Harry Partch, Gustavo Romero, Diamanda Galas, Pacific Strings, inside the opera, best organs, best pianos, the composer, the concertmaster, the piano tuner, the tenor, the symphony player’s wife
Various Authors 6:22 p.m., Sept. 24
Forgive me from coming so late to the dance. I was in Burbank for a couple of weeks and didn't get a chance to see I Do Bidoo Bidoo until the day before it opened in San Diego.
Movie musicals are a scarce commodity these days and I Do is clearly patterned after Mamma Mia! Instead of the ABBA discography, I Do uses the songs of APO Hiking Society (the Philippines answer to the Beatles) for its soundtrack.
There is more style and energy on display in the buoyant Filipino import than anything you'll find in Phyllida Lloyd's leaden calisthenics class cum movie musical. I'll take it a step further: if you are going to see only one movie this holiday season, why make it a miserable(s) experience? Say I Do!
There is one catch: there are only a handful of screenings left at Reading Cinema's Gaslamp 15 before the film leaves town on Thursday so you'll have to act fast.
Not wanting to deprive writer-director Chris Martinez of a good night's sleep (it's 16 hours ahead in the Philippines) we opted for a brief email exchange.
Scott Marks: Do you remember the first American film you saw as a kid?
Chris Martinez: As a kid, we mostly saw Filipino films in the cinemas. When we got our VCR, Betamax to be exact, my father would rent tapes like Sound of Music, West Side Story, Mary Poppins, Chitty Chitty Bang Bang along with Doctor Zhivago. So I grew up watching musicals and a bit of Russian tragedy on the side.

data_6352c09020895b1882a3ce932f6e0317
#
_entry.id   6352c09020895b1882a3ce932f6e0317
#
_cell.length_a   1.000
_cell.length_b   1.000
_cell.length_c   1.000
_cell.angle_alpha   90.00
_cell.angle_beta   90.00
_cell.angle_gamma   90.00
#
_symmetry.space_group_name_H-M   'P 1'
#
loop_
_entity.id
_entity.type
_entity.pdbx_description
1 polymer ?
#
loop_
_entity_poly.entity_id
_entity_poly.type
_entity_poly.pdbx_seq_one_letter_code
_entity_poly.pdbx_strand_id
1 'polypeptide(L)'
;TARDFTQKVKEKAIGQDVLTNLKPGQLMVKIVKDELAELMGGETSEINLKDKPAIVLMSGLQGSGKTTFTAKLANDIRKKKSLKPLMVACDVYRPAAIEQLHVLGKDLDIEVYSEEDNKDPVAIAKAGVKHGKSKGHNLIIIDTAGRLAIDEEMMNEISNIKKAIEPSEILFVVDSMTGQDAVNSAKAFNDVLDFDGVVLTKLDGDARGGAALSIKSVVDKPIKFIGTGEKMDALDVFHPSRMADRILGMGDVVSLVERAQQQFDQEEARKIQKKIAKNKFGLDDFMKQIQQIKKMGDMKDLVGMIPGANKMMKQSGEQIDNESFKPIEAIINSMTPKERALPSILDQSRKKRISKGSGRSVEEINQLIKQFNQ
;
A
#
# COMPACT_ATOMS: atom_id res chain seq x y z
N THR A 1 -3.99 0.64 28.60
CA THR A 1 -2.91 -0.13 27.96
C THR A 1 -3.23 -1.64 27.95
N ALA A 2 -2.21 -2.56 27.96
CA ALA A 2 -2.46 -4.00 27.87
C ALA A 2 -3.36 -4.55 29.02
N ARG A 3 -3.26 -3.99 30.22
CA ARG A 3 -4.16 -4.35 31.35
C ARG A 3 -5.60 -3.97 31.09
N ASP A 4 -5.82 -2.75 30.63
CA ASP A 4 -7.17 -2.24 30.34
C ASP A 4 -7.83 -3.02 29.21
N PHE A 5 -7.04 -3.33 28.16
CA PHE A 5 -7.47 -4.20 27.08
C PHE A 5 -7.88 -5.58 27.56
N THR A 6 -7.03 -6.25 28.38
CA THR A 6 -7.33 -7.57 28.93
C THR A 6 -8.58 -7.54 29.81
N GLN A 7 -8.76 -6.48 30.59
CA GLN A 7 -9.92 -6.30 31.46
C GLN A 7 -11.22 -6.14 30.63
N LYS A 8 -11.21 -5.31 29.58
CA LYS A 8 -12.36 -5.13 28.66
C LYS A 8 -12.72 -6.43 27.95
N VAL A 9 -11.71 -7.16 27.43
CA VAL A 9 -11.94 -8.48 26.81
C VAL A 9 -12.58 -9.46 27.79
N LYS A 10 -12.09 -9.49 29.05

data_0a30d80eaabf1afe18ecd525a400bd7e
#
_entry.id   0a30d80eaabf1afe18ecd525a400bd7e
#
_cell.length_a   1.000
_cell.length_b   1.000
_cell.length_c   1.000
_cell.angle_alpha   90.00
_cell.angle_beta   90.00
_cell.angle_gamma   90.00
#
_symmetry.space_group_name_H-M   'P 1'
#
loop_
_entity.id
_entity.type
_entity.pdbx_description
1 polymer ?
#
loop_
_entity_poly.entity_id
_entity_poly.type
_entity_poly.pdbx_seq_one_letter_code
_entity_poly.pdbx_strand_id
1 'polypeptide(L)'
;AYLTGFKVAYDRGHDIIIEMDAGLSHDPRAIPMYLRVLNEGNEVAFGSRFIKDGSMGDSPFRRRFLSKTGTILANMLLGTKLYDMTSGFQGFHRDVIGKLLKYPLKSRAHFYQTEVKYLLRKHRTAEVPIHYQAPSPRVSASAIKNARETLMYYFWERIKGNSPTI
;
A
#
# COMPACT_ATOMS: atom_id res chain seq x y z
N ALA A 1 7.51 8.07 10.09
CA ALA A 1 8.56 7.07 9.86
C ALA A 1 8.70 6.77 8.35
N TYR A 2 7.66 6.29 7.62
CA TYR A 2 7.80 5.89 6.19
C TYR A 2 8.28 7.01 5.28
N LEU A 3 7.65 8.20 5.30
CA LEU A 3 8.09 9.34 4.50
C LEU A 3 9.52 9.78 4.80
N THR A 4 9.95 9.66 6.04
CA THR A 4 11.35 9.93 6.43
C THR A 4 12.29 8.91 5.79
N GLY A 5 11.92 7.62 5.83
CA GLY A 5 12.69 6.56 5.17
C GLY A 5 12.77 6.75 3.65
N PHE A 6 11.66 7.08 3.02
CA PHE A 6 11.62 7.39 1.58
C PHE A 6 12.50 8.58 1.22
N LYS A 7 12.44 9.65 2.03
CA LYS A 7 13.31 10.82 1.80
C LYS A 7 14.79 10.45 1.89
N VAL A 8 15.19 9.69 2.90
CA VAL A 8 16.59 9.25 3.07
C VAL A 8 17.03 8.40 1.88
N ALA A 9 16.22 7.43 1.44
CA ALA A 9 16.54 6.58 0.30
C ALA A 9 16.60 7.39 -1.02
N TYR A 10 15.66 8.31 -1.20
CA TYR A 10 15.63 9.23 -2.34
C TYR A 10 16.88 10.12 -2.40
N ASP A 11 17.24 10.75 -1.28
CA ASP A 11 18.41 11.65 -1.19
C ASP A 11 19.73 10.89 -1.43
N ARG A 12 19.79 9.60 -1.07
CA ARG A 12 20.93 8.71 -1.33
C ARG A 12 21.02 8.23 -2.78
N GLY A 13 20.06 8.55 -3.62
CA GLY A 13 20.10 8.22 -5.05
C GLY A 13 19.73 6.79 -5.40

This is the first I've heard of APO Hiking Society. Tell me something about their popularity and why you deemed the group important enough to use 18 of their songs to help form the basis for your movie.
APO Hiking Society's songs are the soundtrack of the Filipino's lives. The songs' popularity span almost 4 decades. They're classics. They're timeless. They're what Pinoy pop music is all about. Singable. Sticky. Relevant to any of milestone in any Pinoy's life. They talk about love for family, for your sweetheart, for your friends, for the country. It's a pity I can only fit in 18 of their songs. Yes, they have more. I consider them the fathers of OPM or Original Pinoy Music. Their songs have been revived by current bands and have been given new life and popularity.
Your film helped to coin a new term, "movie-oke." Did audiences sing along with the I Do when it opened in the Philippines?
Yes, I saw some heads nodding and heard some feet tapping. The younger crowd would sing along to Panalingin during the dream wedding in the movie. It's a really infectious song.
I Do took 5 years to develop and only 27 days to shoot. When it was over were you left with a feeling of exhileration or exhaustion?
To be honest, I never felt exhausted while doing this film. Maybe because somehow I know projects like this come very rarely or never at all. I was relishing every moment of shooting and rehearsing. I knew it was a once-in-a-lifetime experience. I was too giddy to get tired.
This marks my introduction to Eugene Domingo. She's a dynamo! It's your fifth time working together. Where and how did the two of you meet and what is it about her talent as an actress that keeps you coming back for more?
The dynamo and I are bestfriends since college. We also did a lot of plays in the University of the Philippines where we both graduated from. She's always been my muse even before we got into making movies.We were even roomies at some point in our lives. It pays to know what she's capable of doing and how else can her talent be stretched. One big reason why I keep coming back for more of Eugene? Aside from being one hell of an actress, she makes me roar with laughter in between takes. She's so much fun.